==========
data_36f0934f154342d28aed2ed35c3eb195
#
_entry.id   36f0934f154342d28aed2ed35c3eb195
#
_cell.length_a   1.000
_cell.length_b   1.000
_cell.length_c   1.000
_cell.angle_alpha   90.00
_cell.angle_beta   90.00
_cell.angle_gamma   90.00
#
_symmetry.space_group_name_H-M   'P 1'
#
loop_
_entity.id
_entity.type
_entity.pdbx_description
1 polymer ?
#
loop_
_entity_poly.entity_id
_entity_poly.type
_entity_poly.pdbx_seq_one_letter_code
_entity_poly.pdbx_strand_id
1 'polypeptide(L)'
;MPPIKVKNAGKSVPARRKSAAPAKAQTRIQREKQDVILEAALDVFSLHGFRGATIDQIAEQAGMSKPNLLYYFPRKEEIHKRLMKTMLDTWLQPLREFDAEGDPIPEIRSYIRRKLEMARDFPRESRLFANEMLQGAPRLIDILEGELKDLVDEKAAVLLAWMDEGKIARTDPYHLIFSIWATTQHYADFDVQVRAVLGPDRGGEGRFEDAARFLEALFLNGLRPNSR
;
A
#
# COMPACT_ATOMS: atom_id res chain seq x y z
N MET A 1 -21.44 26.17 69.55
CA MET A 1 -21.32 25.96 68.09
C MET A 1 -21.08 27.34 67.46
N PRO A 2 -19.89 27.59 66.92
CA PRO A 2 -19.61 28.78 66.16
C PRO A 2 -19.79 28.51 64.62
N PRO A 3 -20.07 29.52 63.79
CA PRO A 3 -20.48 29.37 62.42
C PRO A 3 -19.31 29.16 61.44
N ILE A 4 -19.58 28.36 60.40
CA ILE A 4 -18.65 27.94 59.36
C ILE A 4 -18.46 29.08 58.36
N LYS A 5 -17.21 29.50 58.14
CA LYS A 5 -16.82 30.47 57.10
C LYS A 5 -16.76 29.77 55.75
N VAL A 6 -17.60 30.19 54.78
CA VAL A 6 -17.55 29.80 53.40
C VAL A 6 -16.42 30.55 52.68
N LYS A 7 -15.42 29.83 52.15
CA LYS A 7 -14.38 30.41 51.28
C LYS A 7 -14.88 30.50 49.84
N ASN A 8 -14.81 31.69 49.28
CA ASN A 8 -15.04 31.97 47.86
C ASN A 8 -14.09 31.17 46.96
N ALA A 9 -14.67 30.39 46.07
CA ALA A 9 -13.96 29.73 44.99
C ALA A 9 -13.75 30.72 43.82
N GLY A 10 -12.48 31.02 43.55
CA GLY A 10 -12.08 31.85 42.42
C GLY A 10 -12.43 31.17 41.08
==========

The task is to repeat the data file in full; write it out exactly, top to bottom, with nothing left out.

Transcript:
data_36f0934f154342d28aed2ed35c3eb195
#
_entry.id   36f0934f154342d28aed2ed35c3eb195
#
_cell.length_a   1.000
_cell.length_b   1.000
_cell.length_c   1.000
_cell.angle_alpha   90.00
_cell.angle_beta   90.00
_cell.angle_gamma   90.00
#
_symmetry.space_group_name_H-M   'P 1'
#
loop_
_entity.id
_entity.type
_entity.pdbx_description
1 polymer ?
#
loop_
_entity_poly.entity_id
_entity_poly.type
_entity_poly.pdbx_seq_one_letter_code
_entity_poly.pdbx_strand_id
1 'polypeptide(L)'
;MPPIKVKNAGKSVPARRKSAAPAKAQTRIQREKQDVILEAALDVFSLHGFRGATIDQIAEQAGMSKPNLLYYFPRKEEIHKRLMKTMLDTWLQPLREFDAEGDPIPEIRSYIRRKLEMARDFPRESRLFANEMLQGAPRLIDILEGELKDLVDEKAAVLLAWMDEGKIARTDPYHLIFSIWATTQHYADFDVQVRAVLGPDRGGEGRFEDAARFLEALFLNGLRPNSR
;
A
#
# COMPACT_ATOMS: atom_id res chain seq x y z
N MET A 1 -21.44 26.17 69.55
CA MET A 1 -21.32 25.96 68.09
C MET A 1 -21.08 27.34 67.46
N PRO A 2 -19.89 27.59 66.92
CA PRO A 2 -19.61 28.78 66.16
C PRO A 2 -19.79 28.51 64.62
N PRO A 3 -20.07 29.52 63.79
CA PRO A 3 -20.48 29.37 62.42
C PRO A 3 -19.31 29.16 61.44
N ILE A 4 -19.58 28.36 60.40
CA ILE A 4 -18.65 27.94 59.36
C ILE A 4 -18.46 29.08 58.36
N LYS A 5 -17.21 29.50 58.14
CA LYS A 5 -16.82 30.47 57.10
C LYS A 5 -16.76 29.77 55.75
N VAL A 6 -17.60 30.19 54.78
CA VAL A 6 -17.55 29.80 53.40
C VAL A 6 -16.42 30.55 52.68
N LYS A 7 -15.42 29.83 52.15
CA LYS A 7 -14.38 30.41 51.28
C LYS A 7 -14.88 30.50 49.84
N ASN A 8 -14.81 31.69 49.28
CA ASN A 8 -15.04 31.97 47.86
C ASN A 8 -14.09 31.17 46.96
N ALA A 9 -14.67 30.39 46.07
CA ALA A 9 -13.96 29.73 44.99
C ALA A 9 -13.75 30.72 43.82
N GLY A 10 -12.48 31.02 43.55
CA GLY A 10 -12.08 31.85 42.42
C GLY A 10 -12.43 31.17 41.08